Author Topic: South India: Venetian Ducat type Coin  (Read 3286 times)

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Offline Nelik

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South India: Venetian Ducat type Coin
« on: March 18, 2016, 03:17:57 PM »
Venetian- type o . J. ( 15/19 . Century ) . 2.70 g

The design of the Venetian gold ducat, or zecchino, remained unchanged for over 500 years, from its introduction in 1284 to the takeover of Venice by Napoleon in 1797. No other coin design has ever been produced over such a long historical period. The 500-year run of the zecchino is unique in history. I saw these specimens for the first time at the British Museum and found them enthralling. I decided to take the plunge when I came across this brilliant specimen from South India at an auction yesterday  :)

It is believed that these coins were used as money or currency in places such as Muziris in Kerala and Madurai in Tamil Nadu. The Venetian coins were in great demand in medieval Kerala. The Indian rulers purchased these coins as gifts for priests and scholars. As these coins bore the figure of St. Mark, they were regarded as sacred objects by the Syrian Christians of Kerala. Many Syrian Christian ladies wore necklaces made of Venetian coins.

Some Indians called the Venetian coins sanar kasu because the figures of Doge standing in front of St. Mark's cross on these coins appeared like a toddy drawer (sanar) preparing to climb up the Palmyra tree. The arches on the reverse of these coins resembled a bow or villu and called villu kasu.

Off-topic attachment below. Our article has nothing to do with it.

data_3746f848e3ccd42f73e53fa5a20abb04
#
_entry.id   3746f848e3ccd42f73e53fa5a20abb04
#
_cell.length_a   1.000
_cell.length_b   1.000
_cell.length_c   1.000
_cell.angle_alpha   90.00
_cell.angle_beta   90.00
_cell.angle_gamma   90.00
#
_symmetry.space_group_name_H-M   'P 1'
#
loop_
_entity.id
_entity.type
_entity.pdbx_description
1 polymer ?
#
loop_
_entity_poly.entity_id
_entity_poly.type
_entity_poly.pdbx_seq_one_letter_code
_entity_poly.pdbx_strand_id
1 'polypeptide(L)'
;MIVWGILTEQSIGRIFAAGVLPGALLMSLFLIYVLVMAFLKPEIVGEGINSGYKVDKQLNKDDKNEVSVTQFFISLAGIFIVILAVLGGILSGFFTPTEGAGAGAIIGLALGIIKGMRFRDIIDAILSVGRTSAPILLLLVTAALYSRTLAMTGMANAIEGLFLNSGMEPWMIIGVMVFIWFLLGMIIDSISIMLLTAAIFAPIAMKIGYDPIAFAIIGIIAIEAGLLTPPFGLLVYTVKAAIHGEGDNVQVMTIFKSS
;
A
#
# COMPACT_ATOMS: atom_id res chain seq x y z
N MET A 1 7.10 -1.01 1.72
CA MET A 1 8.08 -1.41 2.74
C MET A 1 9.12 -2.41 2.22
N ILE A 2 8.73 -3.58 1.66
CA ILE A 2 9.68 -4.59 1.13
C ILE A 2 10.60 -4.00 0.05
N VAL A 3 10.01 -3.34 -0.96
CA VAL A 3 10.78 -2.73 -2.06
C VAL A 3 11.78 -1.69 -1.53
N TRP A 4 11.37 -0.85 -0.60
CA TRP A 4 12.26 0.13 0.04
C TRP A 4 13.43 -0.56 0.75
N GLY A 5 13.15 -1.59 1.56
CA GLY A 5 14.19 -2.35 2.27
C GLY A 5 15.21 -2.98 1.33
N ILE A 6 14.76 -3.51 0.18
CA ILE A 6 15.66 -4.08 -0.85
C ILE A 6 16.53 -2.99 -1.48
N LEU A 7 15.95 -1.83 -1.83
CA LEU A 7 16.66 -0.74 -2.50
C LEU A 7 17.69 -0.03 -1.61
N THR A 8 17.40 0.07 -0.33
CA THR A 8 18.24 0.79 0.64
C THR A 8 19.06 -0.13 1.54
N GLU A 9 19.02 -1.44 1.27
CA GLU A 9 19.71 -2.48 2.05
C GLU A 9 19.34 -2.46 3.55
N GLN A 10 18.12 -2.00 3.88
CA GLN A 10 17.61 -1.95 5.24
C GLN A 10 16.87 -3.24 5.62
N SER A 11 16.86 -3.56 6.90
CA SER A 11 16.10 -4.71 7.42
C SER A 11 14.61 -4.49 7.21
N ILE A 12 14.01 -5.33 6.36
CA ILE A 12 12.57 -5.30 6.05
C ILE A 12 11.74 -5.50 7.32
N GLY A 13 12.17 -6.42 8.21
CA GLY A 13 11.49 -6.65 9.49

For circulation Venetian sequins in South India see Gopal , R. Venetian Coins in Karnataka , Hospet 2005. The low weight of this piece is explained by the fact that it was probably produced not for circulation , but for decorative purposes , see Gopal , p. 33

Please feel free to share your thoughts!

Offline Afrasi

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Re: South India: Venetian Ducat type Coin
« Reply #1 on: March 18, 2016, 04:14:09 PM »
These pieces circulated also along the East African coast. This is no contradiction to your statements, as the entire trade in that area was in the hands of Indians.

Offline Nelik

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Re: South India: Venetian Ducat type Coin
« Reply #2 on: March 18, 2016, 05:05:28 PM »
These pieces circulated also along the East African coast. This is no contradiction to your statements, as the entire trade in that area was in the hands of Indians.

There has been trade relations between India and Africa since first century CE. The silk route extended, via ports on the coasts of India and Sri Lanka, all the way to Egypt, Horn of Africa, Ethiopia and Somalia. However, in the 15th Century the Portuguese began to explore Africa and established a strong presence in Mozambique. In the 19th century Africa was rapidly colonised by the European Powers (Scramble for Africa).
The Venetian Ducats were very popular coins. The popularity of this coin quickly spread throughout Europe and even beyond to most areas of the Middle East and including India, Egypt and Africa. So I wouldn't be surprised if these were circulated Along the East African Coast especially because the coast was colonised by the same European powers that occupied India.

Offline Abhay

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Re: South India: Venetian Ducat type Coin
« Reply #3 on: March 18, 2016, 05:21:17 PM »
they were also used in many Princely States and were popularly known as "PUTLI". A Putli means a Doll, perhaps called so due to the presence of a Lady Figure on the coin.

Just see this link for the use of PUTLI as a coin in Gwalior state.